Saturday, January 28, 2012

Why the Canadian Senate will never be Reformed

For almost as long as the Canadian Senate has been around, there have been calls for its reform. Minor adjustments have been made. For example, Senators used to be appointed for life, whereas now, they must retire at the age of 75. Considering that Senators can be appointed as young as 30, while life expectancy is around 80, the maximum possible tenure as is reduced from an expected 50 to an exact 45. So a typical Senator will have to sit through one less House of Commons election. A lot can happen in 5 years, of course, but it's fairly small in comparison to a potential 45 or 50 year career.

Another change happened in 1982, when the Senate was given the right to veto constitutional amendments under certain circumstances. But there is little appetite in Canada for constitutional amendments in the first place, so it is unlikely that they will ever be able to use this power if even they feel the need to exercise it. The practical effect of this privilege is close to nothing.

Though these reforms have been made, their effect is small, and besides, they are not the reforms that need to be made, and the changes that do need to be made will probably require constitutional amendment. This is where the problem lies.

There are many who feel that the Senate should be elected rather than appointed (I'm ambivalent, but lean more toward elected for the simple reason that the potential advantages to an appointed Senate rarely seem to be realized). The legitimacy of an elected Senate, however, is severely undermined by the current seat distribution.

The number of Senate seats each province gets is the sort of thing that we might learn about in a grade school or high school history class, or perhaps on a class trip to the Parliament Buildings in Ottawa. I think my grade 10 history teacher tried to teach me about it. He was something of a bore, though, and his efforts were for naught. Those who did pay attention to their history teachers probably put in just enough effort to be able report the facts on a test and never gave it much thought after that. In that light, I probably shouldn't blame my teacher. Though he was truly a bore, even the most engaging teacher would have a difficult time making this topic interesting to most people (indeed, I'm wondering whether I should continue writing at this point, or just assume that you've all stopped reading out of boredom).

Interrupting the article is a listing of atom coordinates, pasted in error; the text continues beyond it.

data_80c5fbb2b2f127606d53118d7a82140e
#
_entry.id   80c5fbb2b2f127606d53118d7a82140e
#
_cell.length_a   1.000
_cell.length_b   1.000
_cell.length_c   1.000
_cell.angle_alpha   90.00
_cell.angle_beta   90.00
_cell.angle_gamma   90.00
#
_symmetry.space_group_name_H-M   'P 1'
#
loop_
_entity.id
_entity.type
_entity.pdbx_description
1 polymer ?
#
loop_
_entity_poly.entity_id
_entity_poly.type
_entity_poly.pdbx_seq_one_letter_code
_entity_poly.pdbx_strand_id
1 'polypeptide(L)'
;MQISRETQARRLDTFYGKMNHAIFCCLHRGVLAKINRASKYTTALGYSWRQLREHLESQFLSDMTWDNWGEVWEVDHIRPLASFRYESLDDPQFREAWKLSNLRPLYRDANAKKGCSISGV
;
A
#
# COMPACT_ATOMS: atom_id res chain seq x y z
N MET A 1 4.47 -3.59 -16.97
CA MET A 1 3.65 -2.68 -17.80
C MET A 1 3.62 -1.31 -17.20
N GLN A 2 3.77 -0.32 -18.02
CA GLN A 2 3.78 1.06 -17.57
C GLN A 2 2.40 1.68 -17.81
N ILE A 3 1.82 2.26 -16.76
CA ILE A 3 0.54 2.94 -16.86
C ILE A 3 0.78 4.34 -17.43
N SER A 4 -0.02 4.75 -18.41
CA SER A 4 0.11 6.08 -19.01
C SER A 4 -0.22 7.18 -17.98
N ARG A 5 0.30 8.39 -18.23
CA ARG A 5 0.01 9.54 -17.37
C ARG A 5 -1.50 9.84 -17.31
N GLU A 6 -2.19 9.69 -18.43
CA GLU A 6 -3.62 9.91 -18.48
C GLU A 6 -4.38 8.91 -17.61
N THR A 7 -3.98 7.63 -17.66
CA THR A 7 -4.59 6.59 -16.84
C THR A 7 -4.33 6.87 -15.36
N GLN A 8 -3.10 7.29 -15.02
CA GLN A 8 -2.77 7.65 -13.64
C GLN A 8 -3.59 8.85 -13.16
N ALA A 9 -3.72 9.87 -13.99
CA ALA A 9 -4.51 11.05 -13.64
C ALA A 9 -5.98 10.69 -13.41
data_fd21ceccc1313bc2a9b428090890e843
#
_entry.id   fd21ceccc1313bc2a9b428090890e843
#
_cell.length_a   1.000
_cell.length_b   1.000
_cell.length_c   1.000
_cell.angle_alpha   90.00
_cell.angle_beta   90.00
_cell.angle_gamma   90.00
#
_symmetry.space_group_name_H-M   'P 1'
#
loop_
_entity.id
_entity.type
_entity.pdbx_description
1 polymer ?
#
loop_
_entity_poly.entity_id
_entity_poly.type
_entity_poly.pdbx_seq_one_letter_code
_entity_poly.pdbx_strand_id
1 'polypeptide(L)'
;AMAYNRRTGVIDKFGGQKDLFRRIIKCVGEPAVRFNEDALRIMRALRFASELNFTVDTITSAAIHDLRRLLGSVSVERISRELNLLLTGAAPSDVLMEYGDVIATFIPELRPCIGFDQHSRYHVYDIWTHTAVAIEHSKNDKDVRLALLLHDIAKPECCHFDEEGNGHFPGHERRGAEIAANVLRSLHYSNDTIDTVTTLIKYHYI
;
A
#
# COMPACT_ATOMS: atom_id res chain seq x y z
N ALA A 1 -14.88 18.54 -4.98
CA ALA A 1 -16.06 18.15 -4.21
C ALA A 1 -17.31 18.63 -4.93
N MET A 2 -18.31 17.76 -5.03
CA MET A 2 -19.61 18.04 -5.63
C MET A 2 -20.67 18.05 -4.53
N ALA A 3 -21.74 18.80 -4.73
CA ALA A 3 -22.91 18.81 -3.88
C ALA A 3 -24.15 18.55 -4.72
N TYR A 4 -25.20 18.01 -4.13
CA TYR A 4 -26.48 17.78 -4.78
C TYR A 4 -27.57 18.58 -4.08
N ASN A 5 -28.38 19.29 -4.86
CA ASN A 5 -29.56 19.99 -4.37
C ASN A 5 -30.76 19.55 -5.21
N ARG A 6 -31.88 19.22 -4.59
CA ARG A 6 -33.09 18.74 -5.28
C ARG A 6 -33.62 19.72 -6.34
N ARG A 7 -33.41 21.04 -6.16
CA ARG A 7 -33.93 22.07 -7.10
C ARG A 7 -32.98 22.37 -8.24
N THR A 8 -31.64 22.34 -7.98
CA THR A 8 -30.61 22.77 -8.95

At some point, I can't recall when or why, I became interested in Senate on my own. After examining the numbers, I realized just how out of whack the distribution of seats is. One would expect that if Province A has more Senate seats than Province B, then Province A also has a larger population than Province B. There are many ways in which this fails to be true with the current distribution.

For example, every western province, from Manitoba to British Columbia has 6 Senate seats and all have populations of greater than 1 million. Compare this with Nova Scotia and New Brunswick, both of which have populations of less than 1 million and 10 Senators each. All 4 western provinces have a larger population but fewer Senators than these two eastern provinces.

We can also look at the way the seats are distributed across regions, rather than provinces. For the purposes of distributing Senate seats, the provinces are divided into four regions, Atlantic Canada, Quebec, Ontario, and Western Canada. Originally, Senate seats were distributed equally to these four regions, 24 for each. At that time, though, Newfoundland was not yet part of Canada, and thus did not have any of the 24 seats for the Atlantic region.

When Newfoundland did join confederation, 6 seats were added to the Senate for the province, rather than taking seats from the other 3 Atlantic provinces and giving them to Newfoundland. This results in a total of 30 seats for Atlantic Canada, compared to the 24 for any of the other three regions. But the total population of Atlantic provinces is smaller than the population of any of the other regions (in fact, the population is less then half that of any other region). So the region with by far the lowest population has the highest representation in the Senate.